Thursday, September 11, 2014


Servant Leadership

Writingin "Leadership Journal" Lane Severson looks at a quarterback controversy in Chicago and concludes:
Many people in ministry aspire to be the head pastors, the "cultural architects," the visionary leaders. You know, the starting quarterbacks. Some of us are in that position of top-level leadership. But a lot of us are assistant, youth, or family pastors. Or perhaps volunteers working a day job to stay afloat while giving our time at church. For those primed for the field, we chafe a bit. We are backups but we really wish we were starters. A lot of us feel that we are just biding our time until we get a chance to do what we feel like we are really called to do. Until then we feel like that leader who is above us is in our way.

But isn't this actually a perversion of what it means to be a Christian leader? A Christian leader imitates Christ by giving themselves up for the sake of those around them. We are not called to increase our own power or influence. Our job is to live our calling faithfully — to ensure the flourishing of everyone the Lord brings into our lives.
I think this is a good metaphor for much conflict that roils the church these days. Way too many leaders hide behind monikers like "change" to force through things for which consensus ought be built. Most people say that "Well, there are always a few malcontents," and that's true, but does there have to be? You see, leadership, particularly servant leadership, tries to minister to all. Who in the church asks what that malcontent needs to learn?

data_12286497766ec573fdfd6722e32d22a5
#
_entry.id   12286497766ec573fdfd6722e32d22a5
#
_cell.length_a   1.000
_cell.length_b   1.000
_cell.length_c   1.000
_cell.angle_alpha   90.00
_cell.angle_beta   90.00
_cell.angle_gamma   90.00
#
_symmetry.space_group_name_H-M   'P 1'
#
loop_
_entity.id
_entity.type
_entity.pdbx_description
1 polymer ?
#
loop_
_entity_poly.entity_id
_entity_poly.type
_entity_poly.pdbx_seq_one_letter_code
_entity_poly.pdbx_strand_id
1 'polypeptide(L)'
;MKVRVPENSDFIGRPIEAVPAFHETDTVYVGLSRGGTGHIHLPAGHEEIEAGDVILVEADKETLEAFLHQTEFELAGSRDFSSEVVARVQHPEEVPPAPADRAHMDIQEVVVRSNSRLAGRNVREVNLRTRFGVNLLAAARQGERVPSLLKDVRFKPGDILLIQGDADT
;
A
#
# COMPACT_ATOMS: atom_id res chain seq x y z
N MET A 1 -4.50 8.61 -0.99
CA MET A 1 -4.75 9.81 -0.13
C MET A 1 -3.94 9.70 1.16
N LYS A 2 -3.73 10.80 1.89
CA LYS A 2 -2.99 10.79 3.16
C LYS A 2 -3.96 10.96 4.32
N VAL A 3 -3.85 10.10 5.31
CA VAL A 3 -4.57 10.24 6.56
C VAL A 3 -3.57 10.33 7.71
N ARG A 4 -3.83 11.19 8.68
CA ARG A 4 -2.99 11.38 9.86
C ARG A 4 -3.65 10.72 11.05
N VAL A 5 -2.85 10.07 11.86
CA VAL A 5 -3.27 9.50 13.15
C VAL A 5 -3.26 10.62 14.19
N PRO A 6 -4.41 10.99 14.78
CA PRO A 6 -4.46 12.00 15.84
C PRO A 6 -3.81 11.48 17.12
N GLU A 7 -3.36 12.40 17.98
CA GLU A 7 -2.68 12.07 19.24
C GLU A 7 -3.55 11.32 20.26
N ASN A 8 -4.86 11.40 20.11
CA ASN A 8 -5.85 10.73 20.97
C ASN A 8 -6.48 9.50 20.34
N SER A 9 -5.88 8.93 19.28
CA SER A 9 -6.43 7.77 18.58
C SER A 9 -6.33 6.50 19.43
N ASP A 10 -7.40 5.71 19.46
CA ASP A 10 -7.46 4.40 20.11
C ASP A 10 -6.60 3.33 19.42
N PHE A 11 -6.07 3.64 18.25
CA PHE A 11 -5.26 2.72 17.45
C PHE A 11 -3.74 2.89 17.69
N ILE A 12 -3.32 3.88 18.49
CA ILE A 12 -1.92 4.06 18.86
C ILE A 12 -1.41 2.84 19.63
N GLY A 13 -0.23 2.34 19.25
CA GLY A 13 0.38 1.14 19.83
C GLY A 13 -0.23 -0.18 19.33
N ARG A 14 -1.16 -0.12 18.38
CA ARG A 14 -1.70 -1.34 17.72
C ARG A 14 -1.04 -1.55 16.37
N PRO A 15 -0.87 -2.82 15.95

The apostles were constantly frustrated by those that "diverted" Jesus. The woman that touched the hem of Jesus' garment was considered by the apostles as a distraction, but for Christ she became the point. The apostles tried to shoo away the small children while Christ, again, made them the point.

Not every pastor that steamrolls over a church does so for the sake of personal gain of power or influence. Many do it because they truly believe that the direction they are going is the only way to "save the church." But in doing so they neglect the most important lessons Christ taught. The Pharisees were often right on the law - and yet Christ condemned them. For Christians how we achieve our goals is as important as achieving them.

The mega church rocked by financial and sexual scandal does more damage than good.

Things are more complex than we want them to be.


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